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New Podcast! Scannain Podcast (2019) #17!

It’s time for the Scannain podcast!

This week, I join Jay Coyle, Grace Duffy and Ronan Doyle to discuss the week in film. Ronan has been away for a few weeks at the Irish Film Institute’s “Our Battle in Images” season, looking at (largely outside) perspectives of the Troubles and curated by Donal Foreman, and so discusses a few films that he saw as part of the season. Jay has been watching more Columbian noir on the Criterion Channel and took in the latest Liam Neeson action joint Hard Powder Cold Pursuit. Grace watched Colossal and took in her first Agnés Varda film. I watched The Dig, and took in a couple of classic Marvel Cinematic Universe films.

In film news, there’s a lot to cover, including the passing of director John Singleton. There is also the IFI Spotlight coming in early May, and the announcement of the latest batch of W.R.A.P. funding. As ever, we also cover the top ten and the new releases in a crowded week under the shadow of Avengers: Endgame.

The top ten:

  1. Five Feet Apart
  2. Little
  3. Missing Link
  4. Peppa Pig: Festival of Fun
  5. Wild Rose
  6. Greta
  7. Shazam!
  8. Wonder Park
  9. Dumbo
  10. Avengers: Endgame

New releases:

You can listen to the podcast directly here.

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New Podcast! Scannain Podcast (2019) #16!

It’s time for the Scannain podcast!

This week, I join Jay Coyle and Grace Duffy to discuss the week in film. There’s a lot to discuss. As one might expect given the big release of the week, there’s a lot of Marvel Cinematic Universe talk; The Incredible Hulk, Avengers: Infinity War, Thor: Ragnarok and Guardians of the Galaxy. There’s also time to discuss Tropic Thunder, Catch Me If You Can and The Shallows. In terms of film news, Lorcan Finnegan’s Vivarium is screening at Cannes and the IFI is hosting a Trish McAdam season in May.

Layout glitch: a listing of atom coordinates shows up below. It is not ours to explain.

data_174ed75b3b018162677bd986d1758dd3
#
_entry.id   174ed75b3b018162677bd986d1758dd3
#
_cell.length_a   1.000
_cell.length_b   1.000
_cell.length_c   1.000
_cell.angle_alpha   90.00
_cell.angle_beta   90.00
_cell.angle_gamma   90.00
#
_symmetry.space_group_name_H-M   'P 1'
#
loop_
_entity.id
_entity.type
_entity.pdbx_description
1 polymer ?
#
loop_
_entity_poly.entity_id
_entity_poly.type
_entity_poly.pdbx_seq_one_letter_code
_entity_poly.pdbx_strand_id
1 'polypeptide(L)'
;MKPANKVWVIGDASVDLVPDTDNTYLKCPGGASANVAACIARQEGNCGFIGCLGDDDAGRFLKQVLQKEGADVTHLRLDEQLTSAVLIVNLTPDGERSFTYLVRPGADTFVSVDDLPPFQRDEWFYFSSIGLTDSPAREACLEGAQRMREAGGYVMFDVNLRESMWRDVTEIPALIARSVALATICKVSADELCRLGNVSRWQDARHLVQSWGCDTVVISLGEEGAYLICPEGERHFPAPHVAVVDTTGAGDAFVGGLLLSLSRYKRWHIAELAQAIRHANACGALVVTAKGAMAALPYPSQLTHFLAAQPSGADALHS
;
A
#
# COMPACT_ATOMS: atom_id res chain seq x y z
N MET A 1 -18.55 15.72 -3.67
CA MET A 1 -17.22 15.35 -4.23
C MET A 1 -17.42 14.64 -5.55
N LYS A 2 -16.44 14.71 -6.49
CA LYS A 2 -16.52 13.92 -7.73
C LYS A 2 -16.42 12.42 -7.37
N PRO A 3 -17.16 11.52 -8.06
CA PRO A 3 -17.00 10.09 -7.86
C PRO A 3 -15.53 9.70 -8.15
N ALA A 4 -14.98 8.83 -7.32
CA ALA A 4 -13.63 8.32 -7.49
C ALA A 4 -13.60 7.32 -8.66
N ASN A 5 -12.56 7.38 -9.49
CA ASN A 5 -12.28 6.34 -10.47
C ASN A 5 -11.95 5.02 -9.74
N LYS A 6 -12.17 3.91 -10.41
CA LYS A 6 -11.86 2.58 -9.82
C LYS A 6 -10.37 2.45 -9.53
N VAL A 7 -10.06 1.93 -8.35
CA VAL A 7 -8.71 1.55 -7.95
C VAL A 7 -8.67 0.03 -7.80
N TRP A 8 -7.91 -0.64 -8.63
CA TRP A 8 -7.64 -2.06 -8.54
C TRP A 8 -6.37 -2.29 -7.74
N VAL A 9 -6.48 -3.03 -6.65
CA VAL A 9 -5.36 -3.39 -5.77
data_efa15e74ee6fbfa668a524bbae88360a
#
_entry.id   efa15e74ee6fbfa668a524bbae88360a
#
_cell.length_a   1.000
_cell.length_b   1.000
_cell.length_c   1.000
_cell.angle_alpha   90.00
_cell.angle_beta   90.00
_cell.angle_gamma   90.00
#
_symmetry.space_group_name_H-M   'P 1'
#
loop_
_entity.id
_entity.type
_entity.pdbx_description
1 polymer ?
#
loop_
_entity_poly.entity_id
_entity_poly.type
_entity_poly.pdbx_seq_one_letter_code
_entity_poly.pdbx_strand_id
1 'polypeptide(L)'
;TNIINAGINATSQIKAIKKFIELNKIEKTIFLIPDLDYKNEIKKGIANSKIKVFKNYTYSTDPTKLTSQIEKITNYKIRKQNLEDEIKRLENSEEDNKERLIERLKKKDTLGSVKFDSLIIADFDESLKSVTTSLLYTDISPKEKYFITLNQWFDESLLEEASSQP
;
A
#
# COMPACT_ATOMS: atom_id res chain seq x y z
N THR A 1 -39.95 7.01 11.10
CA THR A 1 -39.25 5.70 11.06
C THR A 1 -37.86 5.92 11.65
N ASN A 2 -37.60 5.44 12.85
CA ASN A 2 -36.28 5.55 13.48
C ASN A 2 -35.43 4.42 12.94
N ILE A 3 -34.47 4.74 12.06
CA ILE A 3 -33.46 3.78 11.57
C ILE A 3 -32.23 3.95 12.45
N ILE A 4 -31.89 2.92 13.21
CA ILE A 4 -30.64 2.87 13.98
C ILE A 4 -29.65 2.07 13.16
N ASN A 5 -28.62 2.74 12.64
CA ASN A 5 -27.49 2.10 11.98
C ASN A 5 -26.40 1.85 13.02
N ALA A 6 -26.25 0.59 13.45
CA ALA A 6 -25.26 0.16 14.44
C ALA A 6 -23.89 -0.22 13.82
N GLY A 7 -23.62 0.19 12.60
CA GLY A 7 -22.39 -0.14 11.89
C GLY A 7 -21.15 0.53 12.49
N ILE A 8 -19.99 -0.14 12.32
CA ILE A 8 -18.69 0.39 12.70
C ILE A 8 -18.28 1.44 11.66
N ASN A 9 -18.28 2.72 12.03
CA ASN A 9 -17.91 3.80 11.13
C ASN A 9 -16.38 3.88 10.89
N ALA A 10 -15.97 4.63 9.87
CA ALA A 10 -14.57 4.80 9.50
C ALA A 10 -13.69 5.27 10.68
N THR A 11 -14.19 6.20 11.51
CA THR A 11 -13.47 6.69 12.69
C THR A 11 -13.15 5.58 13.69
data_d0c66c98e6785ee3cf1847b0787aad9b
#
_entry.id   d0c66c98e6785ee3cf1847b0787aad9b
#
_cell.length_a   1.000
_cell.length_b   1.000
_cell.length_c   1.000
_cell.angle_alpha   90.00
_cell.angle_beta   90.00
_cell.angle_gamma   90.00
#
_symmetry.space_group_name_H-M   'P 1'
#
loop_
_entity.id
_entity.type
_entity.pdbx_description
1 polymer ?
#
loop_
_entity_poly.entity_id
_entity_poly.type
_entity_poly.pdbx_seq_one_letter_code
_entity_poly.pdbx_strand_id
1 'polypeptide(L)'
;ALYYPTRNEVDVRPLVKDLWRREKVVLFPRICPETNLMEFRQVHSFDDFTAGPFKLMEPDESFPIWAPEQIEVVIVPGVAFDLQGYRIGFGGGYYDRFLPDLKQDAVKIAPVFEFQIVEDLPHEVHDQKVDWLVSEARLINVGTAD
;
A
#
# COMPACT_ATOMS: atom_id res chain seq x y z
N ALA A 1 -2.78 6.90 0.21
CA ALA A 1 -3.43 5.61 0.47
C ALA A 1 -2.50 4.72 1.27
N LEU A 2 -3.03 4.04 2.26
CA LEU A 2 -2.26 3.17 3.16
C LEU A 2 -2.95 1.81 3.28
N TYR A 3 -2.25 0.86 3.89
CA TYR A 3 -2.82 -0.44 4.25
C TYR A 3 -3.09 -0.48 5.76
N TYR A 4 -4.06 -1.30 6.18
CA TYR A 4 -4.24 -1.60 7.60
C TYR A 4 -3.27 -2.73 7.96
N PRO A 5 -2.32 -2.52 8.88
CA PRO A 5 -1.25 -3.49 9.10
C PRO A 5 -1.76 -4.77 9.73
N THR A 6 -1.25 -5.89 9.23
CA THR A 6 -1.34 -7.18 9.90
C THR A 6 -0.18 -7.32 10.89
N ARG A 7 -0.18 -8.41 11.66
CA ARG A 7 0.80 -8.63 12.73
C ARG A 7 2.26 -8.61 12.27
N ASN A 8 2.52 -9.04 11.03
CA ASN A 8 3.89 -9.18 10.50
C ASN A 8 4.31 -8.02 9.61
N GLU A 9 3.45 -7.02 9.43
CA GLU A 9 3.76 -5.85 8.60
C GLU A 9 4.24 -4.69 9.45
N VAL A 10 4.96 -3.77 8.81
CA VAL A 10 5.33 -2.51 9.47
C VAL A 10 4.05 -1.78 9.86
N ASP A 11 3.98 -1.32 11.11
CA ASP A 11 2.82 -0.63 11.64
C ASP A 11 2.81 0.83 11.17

The top ten:

  1. Hellboy
  2. Five Feet Apart
  3. Little
  4. Pet Sematary
  5. Captain Marvel
  6. Wonder Park
  7. Greta
  8. Wild Rose
  9. Shazam!
  10. Dumbo

New releases:

You can listen to the podcast directly here.

That’s “Entertainer”-ment: “The Sting” in the Tale, and the Art of Movie-Making…

Last Sunday, I discussed The Sting on The 250, the weekly podcast that I co-host discussing the IMDb’s Top 250 Movies of All-Time. However, I had some thoughts on the film that I wanted to jot down first. You can listen to the podcast here.

The Sting is a remarkable movie in a number of ways.

The film is somewhat overlooked in the annals of Best Picture winners, its victory in the category nestled between The Godfather and The Godfather, Part II. More than that, the film feels positively old-fashioned when compared to many of the Best Picture winners of the decade; The French Connection, One Flew Over the Cuckoo’s Nest, Annie Hall, The Deer Hunter, Kramer vs. Kramer and even Rocky. Many of those Best Picture winners offered a sketch of America as it existed in the seventies, a more grounded and realistic approach to cinema reflecting a broader range of experiences and perspectives than had otherwise bubbled through mainstream popular film.

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New Podcast! Scannain Podcast (2019) #4!

It’s time for the latest Scannain podcast!